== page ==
Urban fulfilment, warehouse drones and 24 hours to make sustainability a retail reality
By Maia on Friday, September 7th, 2018
The rise of the urban fulfilment store
The move away from the traditional hub-and-spoke model of online fulfilment continues as retailers move stock closer to customers in a bid to reduce delivery times.
Target saw a 5% lift in store comparable sales that they attributed, in part, to their efforts to put stores at the heart of their fulfilment strategy. The company is transforming its retail locations into fulfilment centres to accommodate traditional store trips, drive-thru orders, in-store pickups, and e-commerce order shipments.
Similarly, on this side of the pond, Amazon is eyeing soon-to-be-closed Homebase stores with the aim of using them as warehouses closer to the customer to better offer same-day services.
And for those that don’t have retail stores to transform into FCs, UPS launched a new service called Ware2Go. Aimed at connecting SMBs with local warehouses to streamline online orders, Ware2Go allows them to access new markets and keep up with e-commerce growth.
Expect to see more of the same from more household names in the months to come, with customer expectations only going one way.
Drones are flying under the radar
One of the more interesting applications we’ve seen recently is the delivery drone’s introverted cousin; the warehouse drone. Designed specifically for warehouses, these aerial inventory robots have been flying in the shadows for months.
They patrol the skies of warehouses, alerting management to goods that are out of stock, not in their designated spot, or set to expire. They’ve been proven to reduce waste, streamline fulfilment and cut inventory carrying costs by billions.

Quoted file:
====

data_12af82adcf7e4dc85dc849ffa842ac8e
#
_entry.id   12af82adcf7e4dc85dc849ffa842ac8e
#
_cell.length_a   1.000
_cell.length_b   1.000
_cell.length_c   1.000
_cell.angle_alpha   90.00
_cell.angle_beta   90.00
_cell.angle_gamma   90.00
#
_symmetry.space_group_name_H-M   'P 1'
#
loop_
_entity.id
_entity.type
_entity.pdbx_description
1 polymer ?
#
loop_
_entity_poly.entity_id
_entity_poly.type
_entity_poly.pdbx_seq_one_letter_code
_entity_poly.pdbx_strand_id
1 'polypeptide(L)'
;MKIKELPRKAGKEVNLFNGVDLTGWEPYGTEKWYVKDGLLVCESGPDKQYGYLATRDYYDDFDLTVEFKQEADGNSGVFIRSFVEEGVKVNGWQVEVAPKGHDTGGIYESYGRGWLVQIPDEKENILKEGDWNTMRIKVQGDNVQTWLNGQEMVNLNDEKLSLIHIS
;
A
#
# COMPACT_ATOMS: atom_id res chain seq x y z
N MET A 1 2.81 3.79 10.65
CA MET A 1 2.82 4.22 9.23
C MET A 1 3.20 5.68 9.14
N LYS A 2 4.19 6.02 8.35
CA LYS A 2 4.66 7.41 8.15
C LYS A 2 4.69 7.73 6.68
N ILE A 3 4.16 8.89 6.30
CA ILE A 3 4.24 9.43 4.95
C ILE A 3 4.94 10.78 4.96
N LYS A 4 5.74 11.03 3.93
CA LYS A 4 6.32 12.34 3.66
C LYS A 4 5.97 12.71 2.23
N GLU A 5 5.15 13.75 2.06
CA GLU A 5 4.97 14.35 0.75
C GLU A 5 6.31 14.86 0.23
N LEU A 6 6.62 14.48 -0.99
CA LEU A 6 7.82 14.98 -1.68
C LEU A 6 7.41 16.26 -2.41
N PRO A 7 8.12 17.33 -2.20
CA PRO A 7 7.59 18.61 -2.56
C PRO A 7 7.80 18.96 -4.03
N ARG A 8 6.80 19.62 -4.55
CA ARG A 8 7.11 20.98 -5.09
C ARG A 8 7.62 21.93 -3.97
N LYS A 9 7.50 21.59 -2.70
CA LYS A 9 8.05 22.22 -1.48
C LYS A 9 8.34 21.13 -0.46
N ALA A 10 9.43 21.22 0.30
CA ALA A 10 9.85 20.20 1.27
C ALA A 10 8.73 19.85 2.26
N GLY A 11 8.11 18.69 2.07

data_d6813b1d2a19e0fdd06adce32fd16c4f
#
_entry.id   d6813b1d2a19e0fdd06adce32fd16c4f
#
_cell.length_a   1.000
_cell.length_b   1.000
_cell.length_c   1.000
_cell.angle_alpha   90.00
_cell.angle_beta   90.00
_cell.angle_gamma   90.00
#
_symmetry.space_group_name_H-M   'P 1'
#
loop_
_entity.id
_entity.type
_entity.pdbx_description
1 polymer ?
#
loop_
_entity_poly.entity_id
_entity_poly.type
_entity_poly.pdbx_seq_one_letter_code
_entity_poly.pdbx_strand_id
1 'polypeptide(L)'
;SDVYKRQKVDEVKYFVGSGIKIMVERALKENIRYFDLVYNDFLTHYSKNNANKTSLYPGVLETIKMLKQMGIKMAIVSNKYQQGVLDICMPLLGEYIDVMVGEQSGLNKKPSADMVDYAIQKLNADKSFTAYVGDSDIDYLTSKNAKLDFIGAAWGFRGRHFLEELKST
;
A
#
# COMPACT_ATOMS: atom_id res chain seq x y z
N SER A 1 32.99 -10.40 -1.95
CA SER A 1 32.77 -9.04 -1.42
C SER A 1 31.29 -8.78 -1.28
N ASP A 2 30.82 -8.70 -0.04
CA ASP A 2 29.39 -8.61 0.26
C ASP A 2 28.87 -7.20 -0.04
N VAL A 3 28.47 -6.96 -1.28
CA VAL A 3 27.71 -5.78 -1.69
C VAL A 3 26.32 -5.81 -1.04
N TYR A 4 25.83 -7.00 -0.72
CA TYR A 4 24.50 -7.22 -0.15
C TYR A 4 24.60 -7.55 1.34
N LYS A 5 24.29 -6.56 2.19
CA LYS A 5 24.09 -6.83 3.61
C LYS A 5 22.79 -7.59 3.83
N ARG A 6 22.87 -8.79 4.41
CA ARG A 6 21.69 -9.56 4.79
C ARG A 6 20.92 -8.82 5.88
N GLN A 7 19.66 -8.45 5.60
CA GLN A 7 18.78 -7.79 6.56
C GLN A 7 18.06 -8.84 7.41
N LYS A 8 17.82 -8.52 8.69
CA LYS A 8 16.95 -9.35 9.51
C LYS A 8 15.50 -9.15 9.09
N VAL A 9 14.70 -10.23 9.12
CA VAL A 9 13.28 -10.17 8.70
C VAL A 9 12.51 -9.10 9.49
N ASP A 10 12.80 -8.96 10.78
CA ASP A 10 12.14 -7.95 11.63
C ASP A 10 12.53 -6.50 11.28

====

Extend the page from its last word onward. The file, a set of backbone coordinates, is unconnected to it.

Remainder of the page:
Look beyond the sometimes sensational headlines and you’ll find the most significant efficiencies that drones bring to the supply chain may well be hidden behind warehouse doors – for now.
Gaining through training
Within one week of each other, Uber and Deliveroo announced investments in programs that will help their riders get the training they need to improve skills both relevant to, and outside of, their work with the companies.
Deliveroo couriers now have access to a £20/month Premium Solo account on Openclassrooms for free to learn anything from a new language to many technical and non-technical topics. Meanwhile, Uber’s Director of Product says that the company is exploring the use of AI to create a more high-touch and assistive onboarding training for prospective drivers where they can actually talk to somebody who guides them through the process.
Although this isn’t a groundbreaking concept in HR, it’s good to see these companies beginning to invest in their driver community. Everyone’s experiences in the last mile will only be better for it.
We’re looking forward to this event. Not only because it’s a platform where retailers, tech solutions, start-ups, investors, and analysts join forces to work out how businesses can nail the digital revolution. But also because five of our own will be competing head-to-head with some of the industry’s strongest tech teams out there in the event’s hackathon, Tech.Sprint. The challenge – 24 hours to make sustainability a retail reality – will see teams compete to create retail-tech that is both sustainable and commercially viable. Our CTO, Danny Hawkins, will also be sneaking out mid-hack to debate The Future of the Last Mile. If you happen to be at the event, please be sure to attend the panel discussion at 9:55am on Thursday 13 September. See you there!